Section 9 of the EO says that jurisdictions that refuse to comply with 8 U.S.C. 1373 are ineligible to receive federal grants. On its face, Section 1373 prohibits local governments from restricting employee communication of immigration status information to Immigration and Customs Enforcement (ICE). Continue reading

 

Seventh Circuit Holds Employees May Bring Sexual Orientation Employment Discrimination Claims

The Seventh Circuit has become the first federal circuit court of appeals to rule that employees may bring sexual orientation discrimination claims under Title VII. This case directly affects state and local governments in their capacity as employers in Indiana, Illinois, and Wisconsin.

Title VII of the Civil Rights Act of 1964 makes it unlawful for employers to discriminate on the basis of a person’s “race, color, religion, sex, or national origin.”

Kimberly Hively is openly lesbian. She sued Ivy Tech Community College where she taught as a part-time, adjunct professor. She applied for at least six full-time positions between 2009 and 2014, didn’t receive any of them, and in July 2014, her part-time contract was not renewed. She believes her sexual orientation is the reason.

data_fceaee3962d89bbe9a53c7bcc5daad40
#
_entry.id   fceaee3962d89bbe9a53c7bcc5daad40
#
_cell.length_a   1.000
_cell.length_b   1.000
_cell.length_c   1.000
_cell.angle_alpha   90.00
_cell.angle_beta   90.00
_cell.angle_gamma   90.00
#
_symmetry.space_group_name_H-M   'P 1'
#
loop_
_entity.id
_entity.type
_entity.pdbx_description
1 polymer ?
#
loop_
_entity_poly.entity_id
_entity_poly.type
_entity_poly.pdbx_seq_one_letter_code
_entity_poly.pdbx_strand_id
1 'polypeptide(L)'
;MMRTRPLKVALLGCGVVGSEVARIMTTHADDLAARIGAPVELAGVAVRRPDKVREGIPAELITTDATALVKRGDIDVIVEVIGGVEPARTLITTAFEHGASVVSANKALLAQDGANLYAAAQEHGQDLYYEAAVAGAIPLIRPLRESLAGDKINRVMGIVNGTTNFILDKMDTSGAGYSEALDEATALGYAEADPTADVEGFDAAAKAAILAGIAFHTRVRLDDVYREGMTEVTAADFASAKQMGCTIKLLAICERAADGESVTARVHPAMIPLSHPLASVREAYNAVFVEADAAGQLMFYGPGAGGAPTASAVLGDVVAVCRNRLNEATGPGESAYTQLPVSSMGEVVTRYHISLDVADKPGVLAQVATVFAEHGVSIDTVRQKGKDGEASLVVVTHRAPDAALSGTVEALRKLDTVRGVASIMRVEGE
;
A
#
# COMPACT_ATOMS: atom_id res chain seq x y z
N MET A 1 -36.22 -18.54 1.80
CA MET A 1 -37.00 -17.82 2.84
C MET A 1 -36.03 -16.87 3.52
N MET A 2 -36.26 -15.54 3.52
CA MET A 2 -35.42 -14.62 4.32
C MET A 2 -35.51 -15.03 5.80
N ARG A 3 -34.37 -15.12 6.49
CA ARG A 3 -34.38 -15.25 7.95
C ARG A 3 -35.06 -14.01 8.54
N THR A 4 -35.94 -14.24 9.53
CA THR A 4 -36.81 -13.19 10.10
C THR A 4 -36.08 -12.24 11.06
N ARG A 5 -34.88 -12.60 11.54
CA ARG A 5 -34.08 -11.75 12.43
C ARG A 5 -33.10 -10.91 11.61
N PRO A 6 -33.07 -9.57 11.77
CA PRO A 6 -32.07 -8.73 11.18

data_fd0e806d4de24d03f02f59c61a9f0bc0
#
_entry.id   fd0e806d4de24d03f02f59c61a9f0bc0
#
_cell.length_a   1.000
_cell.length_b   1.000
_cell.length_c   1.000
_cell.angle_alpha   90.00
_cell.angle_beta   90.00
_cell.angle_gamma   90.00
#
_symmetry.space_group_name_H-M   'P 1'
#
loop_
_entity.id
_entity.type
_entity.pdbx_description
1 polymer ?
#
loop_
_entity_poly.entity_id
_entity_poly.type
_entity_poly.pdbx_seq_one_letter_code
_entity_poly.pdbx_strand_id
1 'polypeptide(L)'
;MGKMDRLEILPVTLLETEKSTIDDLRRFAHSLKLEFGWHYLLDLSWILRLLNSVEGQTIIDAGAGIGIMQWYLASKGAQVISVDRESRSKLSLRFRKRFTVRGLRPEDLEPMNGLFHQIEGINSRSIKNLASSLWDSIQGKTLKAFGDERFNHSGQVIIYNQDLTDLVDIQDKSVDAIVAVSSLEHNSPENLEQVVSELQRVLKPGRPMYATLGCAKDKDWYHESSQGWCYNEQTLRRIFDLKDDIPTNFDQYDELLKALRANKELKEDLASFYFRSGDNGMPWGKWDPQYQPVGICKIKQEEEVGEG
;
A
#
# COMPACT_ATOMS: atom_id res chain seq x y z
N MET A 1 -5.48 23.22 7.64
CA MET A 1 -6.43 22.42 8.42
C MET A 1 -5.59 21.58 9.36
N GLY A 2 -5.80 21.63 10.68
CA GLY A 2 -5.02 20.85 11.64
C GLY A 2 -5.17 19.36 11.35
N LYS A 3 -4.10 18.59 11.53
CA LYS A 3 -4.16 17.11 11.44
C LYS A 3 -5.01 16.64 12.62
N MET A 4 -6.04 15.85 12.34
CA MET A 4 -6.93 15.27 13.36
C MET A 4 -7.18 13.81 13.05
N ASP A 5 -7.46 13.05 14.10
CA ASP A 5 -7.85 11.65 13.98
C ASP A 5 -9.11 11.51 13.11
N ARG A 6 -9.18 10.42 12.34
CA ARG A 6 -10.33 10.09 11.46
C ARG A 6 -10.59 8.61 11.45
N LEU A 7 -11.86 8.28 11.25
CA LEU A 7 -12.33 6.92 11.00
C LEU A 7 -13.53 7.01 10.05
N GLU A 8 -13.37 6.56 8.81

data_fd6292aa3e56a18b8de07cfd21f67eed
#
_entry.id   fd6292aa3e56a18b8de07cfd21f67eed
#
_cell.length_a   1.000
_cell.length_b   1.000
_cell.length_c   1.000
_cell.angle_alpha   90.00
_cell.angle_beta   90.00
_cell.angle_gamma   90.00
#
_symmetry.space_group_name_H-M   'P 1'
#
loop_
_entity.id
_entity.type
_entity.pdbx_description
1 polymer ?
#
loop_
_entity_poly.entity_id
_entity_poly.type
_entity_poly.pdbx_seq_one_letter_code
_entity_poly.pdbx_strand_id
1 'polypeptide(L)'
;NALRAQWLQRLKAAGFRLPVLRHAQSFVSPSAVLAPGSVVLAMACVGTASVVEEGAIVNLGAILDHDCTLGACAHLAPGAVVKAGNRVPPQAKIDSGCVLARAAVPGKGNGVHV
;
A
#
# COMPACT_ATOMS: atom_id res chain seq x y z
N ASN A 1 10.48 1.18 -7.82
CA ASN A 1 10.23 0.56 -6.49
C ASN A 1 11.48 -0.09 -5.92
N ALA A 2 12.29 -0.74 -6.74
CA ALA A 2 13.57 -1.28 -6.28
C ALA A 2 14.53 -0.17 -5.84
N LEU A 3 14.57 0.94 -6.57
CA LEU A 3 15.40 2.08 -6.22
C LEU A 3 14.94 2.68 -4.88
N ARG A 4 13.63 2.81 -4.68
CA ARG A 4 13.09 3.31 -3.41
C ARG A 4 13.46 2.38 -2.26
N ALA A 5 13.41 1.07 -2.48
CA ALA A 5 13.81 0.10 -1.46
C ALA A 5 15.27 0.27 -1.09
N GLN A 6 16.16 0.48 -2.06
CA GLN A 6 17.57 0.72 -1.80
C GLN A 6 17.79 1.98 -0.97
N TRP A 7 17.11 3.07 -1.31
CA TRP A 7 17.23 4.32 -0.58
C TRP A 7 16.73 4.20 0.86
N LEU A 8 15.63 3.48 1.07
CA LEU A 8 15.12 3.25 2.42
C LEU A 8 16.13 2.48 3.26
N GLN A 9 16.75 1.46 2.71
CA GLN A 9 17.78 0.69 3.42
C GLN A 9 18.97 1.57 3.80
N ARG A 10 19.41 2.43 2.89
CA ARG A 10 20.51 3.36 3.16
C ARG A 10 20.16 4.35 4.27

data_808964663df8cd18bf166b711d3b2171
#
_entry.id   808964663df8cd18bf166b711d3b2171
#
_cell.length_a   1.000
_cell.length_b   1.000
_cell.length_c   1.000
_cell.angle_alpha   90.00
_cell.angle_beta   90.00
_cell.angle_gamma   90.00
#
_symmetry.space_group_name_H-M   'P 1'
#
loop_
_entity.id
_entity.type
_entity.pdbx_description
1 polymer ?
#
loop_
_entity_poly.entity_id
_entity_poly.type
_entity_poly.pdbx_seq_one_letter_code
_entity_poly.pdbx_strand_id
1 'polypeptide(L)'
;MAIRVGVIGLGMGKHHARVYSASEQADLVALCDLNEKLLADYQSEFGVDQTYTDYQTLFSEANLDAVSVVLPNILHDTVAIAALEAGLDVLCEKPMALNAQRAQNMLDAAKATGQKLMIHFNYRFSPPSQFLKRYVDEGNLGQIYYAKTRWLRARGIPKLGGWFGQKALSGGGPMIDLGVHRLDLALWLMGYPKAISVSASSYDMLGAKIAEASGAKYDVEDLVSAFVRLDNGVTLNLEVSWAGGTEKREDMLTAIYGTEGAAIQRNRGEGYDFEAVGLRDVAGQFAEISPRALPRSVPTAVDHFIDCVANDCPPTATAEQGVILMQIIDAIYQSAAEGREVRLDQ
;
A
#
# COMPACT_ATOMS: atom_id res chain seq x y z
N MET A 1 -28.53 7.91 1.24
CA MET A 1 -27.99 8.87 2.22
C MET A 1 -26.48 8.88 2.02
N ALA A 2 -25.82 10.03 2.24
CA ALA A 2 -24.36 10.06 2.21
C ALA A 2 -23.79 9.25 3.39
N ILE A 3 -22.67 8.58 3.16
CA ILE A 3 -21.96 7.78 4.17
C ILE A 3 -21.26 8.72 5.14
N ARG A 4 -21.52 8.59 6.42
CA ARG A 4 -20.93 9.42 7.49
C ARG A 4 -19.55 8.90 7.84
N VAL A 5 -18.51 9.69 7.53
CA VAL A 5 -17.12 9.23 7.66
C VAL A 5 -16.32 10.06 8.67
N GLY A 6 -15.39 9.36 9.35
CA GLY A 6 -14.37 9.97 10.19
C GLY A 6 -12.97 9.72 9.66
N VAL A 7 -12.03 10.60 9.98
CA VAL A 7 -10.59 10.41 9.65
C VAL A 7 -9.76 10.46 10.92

The Seventh Circuit had long held that sexual orientation discrimination claims weren’t cognizable under Title VII. The court decided to revisit this conclusion “in light of developments at the Supreme Court extending over two decades.” These decisions include Obergefell v. Hodges (2015), which granted same-sex couples a constitutional right to marry.  Continue reading

 

WOTUS to Stay at SCOTUS

The Trump administration asked the Supreme Court to hold “in abeyance” litigation over whether a federal district court or a federal court of appeals has jurisdiction to rule whether the current 2015 Waters of the United States (WOTUS) definitional rule violates the Clean Water Act. On April 2, 2017 the Supreme Court denied the motion, allowing the litigation to proceed.

President Trump’s February 28, 2017 executive order Restoring the Rule of Law, Federalism, and Economic Growth by Reviewing the “Waters of the United States” Rule calls for the “rescinding or revising” of the WOTUS rule. Many state and local governments objected to the broad nature of this rule, in particular to the expansive definition of ditches and the ambiguous definition of tributaries.  Continue reading

 

What Will Happen Now to the Clean Power Plan Litigation?